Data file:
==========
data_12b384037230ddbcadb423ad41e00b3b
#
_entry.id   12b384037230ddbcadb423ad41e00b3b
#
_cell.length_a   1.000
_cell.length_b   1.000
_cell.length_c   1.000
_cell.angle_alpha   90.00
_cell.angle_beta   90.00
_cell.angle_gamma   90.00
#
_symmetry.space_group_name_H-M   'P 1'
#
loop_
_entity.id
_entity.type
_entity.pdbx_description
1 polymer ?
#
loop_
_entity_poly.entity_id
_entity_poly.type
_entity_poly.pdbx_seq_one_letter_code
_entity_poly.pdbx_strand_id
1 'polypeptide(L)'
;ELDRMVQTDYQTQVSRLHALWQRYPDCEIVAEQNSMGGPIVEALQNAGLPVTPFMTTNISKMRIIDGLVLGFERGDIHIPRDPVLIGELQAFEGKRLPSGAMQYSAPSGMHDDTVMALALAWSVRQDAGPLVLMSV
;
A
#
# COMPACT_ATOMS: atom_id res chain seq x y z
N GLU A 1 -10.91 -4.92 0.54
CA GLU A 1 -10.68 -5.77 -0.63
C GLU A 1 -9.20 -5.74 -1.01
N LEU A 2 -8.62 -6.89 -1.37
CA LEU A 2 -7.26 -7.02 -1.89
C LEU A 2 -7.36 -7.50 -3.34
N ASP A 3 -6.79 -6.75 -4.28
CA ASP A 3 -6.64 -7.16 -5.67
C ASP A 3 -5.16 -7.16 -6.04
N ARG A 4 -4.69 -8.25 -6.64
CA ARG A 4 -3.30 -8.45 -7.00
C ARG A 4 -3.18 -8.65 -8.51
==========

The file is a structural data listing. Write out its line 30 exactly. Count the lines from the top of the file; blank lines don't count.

# COMPACT_ATOMS: atom_id res chain seq x y z